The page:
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This Queensborough resident wants to be New Westminster’s next mayor

Ken Armstrong will run under New West Progressives banner

It’s time for New Westminster city hall to get “back to basics” and to listen to all community members, says mayoral candidate Ken Armstrong.

The New Westminster Progressives announced today that the Queensborough resident will be their mayoral candidate in the Oct. 15 municipal election. A lawyer and a father of two teenagers, Armstrong has lived in New Westminster for 20 years.

“We feel like our city is at a crossroads right now,” he said. “We are experiencing rapid growth, and our infrastructure deficit continues to grow by the year. If we are going to be able to accommodate all that projected growth of the next decade and beyond, we do need a council that gets back to basics and listen to residents of New Westminster and wants to connect and build up all the communities within New Westminster. So that’s why I am running.”

Armstrong said the New West Progressives’ platform will be designed by the candidates, as they engage with and listen to residents.

“We do have a core set of values. We are committed to these principles of actively listening, engaging communities, safe streets, usable amenities and closing that infrastructure deficit,” he said. “But we are really excited about building that up by engaging, not only with the candidates, but with the citizens of New Westminster over the coming weeks and months.”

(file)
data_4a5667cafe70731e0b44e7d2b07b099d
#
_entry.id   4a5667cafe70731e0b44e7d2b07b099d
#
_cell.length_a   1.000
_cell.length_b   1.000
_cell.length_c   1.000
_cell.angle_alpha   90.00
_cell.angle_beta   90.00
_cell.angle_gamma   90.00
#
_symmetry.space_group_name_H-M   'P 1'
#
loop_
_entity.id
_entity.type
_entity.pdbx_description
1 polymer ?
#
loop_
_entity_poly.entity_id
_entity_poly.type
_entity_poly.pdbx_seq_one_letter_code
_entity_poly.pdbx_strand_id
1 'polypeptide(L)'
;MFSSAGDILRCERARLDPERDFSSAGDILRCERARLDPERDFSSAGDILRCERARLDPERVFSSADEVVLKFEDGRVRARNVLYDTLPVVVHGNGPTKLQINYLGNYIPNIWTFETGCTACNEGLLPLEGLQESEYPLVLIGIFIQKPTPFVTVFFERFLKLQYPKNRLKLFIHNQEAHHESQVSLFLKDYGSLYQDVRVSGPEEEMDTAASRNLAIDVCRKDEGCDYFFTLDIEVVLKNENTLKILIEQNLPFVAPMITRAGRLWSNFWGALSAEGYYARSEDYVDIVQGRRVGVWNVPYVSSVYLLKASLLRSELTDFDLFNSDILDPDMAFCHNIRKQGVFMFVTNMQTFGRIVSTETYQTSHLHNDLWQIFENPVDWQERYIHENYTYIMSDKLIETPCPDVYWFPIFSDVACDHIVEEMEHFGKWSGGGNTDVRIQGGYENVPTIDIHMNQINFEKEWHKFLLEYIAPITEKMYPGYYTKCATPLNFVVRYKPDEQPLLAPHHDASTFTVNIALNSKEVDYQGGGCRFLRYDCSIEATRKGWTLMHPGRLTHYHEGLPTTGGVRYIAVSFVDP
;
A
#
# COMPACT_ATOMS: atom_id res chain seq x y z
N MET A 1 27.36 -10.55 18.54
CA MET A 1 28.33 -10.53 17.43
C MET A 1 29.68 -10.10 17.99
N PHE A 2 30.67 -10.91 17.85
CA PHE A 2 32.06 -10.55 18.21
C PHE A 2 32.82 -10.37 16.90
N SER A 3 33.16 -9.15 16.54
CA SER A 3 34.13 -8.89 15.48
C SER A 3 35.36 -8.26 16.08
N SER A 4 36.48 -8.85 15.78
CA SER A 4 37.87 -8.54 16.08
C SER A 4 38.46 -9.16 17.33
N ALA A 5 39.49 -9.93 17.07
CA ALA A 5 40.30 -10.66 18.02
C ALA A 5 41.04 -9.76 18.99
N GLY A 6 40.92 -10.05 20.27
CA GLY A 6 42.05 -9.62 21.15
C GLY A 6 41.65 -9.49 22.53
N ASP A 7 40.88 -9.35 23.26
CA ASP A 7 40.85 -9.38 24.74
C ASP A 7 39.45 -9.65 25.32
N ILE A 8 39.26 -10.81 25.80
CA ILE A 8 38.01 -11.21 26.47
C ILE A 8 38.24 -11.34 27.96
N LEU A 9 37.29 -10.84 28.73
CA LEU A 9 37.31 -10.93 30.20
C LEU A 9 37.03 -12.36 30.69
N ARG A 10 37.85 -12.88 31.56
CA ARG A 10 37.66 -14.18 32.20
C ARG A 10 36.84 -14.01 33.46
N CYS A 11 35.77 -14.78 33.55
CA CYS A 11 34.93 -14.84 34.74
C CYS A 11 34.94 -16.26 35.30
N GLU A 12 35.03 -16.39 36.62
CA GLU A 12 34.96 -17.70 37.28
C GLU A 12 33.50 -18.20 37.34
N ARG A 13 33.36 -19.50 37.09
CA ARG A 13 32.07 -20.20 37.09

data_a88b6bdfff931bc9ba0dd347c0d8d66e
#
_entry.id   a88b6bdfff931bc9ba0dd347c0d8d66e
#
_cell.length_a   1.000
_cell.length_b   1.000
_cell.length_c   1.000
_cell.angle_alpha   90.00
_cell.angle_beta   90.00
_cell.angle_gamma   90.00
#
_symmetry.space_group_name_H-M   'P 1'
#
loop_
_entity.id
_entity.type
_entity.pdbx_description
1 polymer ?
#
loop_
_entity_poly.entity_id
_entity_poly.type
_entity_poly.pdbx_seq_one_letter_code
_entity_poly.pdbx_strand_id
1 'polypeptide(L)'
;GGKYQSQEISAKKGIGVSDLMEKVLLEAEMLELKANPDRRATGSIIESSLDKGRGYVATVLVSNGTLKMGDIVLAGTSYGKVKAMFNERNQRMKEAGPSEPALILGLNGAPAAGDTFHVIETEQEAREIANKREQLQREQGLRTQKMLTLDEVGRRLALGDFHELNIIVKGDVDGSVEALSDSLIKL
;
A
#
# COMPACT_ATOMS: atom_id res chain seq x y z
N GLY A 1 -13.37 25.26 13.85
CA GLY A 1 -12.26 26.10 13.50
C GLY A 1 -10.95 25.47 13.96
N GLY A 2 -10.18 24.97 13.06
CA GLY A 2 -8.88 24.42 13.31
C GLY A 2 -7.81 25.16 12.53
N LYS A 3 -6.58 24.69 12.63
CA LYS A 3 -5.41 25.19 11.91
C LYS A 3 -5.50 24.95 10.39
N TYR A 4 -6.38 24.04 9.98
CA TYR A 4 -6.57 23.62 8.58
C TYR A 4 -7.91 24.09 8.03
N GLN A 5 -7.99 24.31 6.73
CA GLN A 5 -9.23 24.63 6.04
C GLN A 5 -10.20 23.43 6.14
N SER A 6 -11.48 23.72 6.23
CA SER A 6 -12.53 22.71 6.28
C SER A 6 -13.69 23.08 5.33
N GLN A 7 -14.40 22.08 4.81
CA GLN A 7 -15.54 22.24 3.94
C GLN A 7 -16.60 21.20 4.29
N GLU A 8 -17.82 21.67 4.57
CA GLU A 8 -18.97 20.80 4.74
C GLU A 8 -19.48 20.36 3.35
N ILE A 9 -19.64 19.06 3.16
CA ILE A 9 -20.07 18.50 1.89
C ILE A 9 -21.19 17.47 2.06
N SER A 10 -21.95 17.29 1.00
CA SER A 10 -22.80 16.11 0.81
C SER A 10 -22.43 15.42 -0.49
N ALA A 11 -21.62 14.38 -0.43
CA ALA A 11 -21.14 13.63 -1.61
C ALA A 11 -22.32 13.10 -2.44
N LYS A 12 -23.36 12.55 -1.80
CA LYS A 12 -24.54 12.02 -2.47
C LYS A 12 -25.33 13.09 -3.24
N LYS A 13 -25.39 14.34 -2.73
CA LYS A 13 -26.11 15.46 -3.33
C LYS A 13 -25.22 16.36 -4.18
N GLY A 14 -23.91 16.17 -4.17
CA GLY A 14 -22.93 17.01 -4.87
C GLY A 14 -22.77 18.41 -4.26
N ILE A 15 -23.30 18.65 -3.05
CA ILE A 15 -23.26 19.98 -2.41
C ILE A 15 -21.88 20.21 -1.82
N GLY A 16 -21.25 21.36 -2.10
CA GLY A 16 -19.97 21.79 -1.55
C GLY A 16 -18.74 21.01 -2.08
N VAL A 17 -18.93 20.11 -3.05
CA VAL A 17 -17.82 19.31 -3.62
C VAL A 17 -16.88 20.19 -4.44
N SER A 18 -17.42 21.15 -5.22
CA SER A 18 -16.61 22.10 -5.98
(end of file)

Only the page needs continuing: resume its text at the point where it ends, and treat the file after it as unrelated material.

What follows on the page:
Armstrong supports getting “back to basics” by addressing issues such as potholes, paving, parks and sports field needs. He wants to tackle the city’s “infrastructure deficit” and ensure that new developments include investments in public amenities, such as parks, libraries, swimming pools and recreation facilities.

Addressing concerns about safety in the downtown is another of Armstrong’s priorities.

“On that note, and I will be very clear about this, we are not interested in defunding the police,” he told the Record. “We are interested in making sure the police have adequate funding to ensure that our citizens feel safe in all parts of New Westminster, noting that the downtown is really quite the lighting rod spot for that right now.”